Dual near-infrared II laser modulates the cellular redox state of T cells and augments the efficacy of cancer immunotherapy

Study dual immunotherapy
This post might contain affiliate links

FASEB J. 2022 Oct;36(10):e22521. doi: 10.1096/fj.202200033R.


Immunotherapy, including immune checkpoint inhibitors, has revolutionized cancer treatment, but only a minor fraction of patients shows durable responses. A new approach to overcome this limitation is yet to be identified. Recently, we have shown that photobiomodulation (PBM) with near-infrared (NIR) light in the NIR-II window reduces oxidative stress and supports the proliferation of CD8+ T cells, suggesting that PBM with NIR-II light could augment anti-cancer immunity. Here, we report a novel approach to support tumor-infiltrating CD8+ T cells upon PBM with NIR-II laser with high tissue penetration depth. Brief treatments of a murine model of breast cancer with dual 1064 and 1270 nm lasers reduced the expression of the programmed cell death protein 1 (PD-1) in CD8+ T cells in a syngeneic mouse model of breast cancer. The direct effect of the NIR-II laser treatment on T cells was confirmed by the enhanced tumor growth delay by the adoptive transfer of laser-treated CD8+ T cells ex vivo against a model tumor antigen. We further demonstrated that specific NIR-II laser parameters augmented the effect of the immune checkpoint inhibitor on tumor growth. PBM with NIR-II light augments the efficacy of cancer immunotherapy by supporting CD8+ T cells. Unlike the current immunotherapy with risks of undesirable drug-drug interactions and severe adverse events, the laser is safe and low-cost. It can be broadly combined with other therapy without modification to achieve clinical significance. In addition, our study established a path to develop a novel laser-based therapy to treat cancer effectively.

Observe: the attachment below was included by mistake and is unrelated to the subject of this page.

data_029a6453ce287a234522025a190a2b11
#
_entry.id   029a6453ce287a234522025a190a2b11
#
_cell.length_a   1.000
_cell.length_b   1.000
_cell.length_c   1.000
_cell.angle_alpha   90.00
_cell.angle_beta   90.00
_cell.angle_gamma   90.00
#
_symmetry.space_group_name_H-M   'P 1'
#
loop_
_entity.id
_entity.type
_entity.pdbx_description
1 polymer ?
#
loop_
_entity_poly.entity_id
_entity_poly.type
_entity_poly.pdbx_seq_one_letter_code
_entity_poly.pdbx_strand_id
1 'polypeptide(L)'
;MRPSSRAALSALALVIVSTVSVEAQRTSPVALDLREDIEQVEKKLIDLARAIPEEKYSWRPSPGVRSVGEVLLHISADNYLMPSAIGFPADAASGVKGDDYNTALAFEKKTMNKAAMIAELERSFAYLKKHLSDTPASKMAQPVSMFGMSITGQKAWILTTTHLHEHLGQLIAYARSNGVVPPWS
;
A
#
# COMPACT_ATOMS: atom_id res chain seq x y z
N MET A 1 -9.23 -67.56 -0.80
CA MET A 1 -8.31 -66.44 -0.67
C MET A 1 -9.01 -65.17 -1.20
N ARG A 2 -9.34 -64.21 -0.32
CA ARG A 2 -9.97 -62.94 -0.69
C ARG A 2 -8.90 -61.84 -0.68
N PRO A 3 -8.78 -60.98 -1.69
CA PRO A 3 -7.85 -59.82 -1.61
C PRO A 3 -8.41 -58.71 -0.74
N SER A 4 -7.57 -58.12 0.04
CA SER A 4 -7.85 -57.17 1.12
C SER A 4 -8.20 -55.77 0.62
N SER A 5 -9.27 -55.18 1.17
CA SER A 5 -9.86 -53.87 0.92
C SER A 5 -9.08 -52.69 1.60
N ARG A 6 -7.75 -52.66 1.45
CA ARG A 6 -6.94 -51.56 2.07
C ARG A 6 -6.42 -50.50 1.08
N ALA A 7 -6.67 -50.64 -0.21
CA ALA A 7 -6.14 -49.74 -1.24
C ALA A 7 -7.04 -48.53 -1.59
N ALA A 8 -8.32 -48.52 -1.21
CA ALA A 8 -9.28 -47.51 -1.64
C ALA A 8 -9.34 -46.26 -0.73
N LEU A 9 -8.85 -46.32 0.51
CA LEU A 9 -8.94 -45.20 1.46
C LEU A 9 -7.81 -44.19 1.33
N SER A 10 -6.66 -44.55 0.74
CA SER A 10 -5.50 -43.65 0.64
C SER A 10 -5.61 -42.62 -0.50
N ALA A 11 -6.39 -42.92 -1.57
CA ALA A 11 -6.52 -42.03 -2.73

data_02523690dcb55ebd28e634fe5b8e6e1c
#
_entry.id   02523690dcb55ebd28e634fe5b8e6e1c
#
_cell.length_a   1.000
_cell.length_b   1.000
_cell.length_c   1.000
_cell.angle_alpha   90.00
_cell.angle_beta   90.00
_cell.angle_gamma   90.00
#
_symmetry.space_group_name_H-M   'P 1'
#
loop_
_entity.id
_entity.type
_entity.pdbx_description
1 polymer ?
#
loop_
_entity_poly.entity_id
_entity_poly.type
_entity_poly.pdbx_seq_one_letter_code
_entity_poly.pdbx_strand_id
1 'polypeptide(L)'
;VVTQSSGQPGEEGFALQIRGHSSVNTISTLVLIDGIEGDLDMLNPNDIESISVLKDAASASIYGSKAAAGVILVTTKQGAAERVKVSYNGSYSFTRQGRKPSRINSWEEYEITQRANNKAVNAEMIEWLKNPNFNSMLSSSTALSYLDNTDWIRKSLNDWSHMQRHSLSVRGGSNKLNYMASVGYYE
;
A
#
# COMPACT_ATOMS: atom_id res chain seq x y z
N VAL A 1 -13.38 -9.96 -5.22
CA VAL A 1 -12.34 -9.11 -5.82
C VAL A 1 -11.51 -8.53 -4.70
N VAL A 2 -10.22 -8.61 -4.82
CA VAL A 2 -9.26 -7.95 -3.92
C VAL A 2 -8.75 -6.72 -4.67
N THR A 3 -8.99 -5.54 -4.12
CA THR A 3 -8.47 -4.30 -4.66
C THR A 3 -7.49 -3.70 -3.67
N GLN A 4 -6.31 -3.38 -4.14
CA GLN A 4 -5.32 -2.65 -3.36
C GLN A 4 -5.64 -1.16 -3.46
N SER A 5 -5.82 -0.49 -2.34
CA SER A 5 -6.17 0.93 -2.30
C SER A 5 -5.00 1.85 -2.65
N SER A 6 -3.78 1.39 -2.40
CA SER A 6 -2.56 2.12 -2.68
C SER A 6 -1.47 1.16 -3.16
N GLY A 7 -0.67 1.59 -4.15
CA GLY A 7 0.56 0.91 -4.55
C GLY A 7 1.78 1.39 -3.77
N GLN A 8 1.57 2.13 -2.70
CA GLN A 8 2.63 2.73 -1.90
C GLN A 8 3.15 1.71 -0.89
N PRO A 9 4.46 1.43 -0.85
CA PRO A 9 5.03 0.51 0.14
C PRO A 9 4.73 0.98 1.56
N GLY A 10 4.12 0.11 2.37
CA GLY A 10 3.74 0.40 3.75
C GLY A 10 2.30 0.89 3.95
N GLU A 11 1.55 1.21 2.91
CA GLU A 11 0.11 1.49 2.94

PMID:36052742 | DOI:10.1096/fj.202200033R

This Just In